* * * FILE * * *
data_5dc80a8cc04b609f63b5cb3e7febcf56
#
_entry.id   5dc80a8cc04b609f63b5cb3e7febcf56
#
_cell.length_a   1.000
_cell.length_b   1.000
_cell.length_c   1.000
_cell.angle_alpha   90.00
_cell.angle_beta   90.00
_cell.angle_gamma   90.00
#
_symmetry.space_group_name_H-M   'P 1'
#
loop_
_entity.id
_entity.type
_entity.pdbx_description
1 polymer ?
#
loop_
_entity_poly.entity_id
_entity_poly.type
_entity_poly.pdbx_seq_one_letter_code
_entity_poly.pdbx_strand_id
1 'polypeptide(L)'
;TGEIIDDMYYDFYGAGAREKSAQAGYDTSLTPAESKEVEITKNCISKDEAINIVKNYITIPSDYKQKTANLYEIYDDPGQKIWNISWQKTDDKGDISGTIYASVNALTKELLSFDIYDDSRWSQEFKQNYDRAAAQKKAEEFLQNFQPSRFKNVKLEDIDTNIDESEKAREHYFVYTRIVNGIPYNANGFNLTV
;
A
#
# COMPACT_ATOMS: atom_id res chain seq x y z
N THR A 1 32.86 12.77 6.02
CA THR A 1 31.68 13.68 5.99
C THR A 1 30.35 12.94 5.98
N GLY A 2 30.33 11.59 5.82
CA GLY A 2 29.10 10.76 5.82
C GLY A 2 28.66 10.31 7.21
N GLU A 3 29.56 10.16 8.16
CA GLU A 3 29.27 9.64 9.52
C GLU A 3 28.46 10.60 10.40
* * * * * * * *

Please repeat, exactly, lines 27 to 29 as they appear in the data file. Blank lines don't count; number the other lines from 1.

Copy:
;
A
#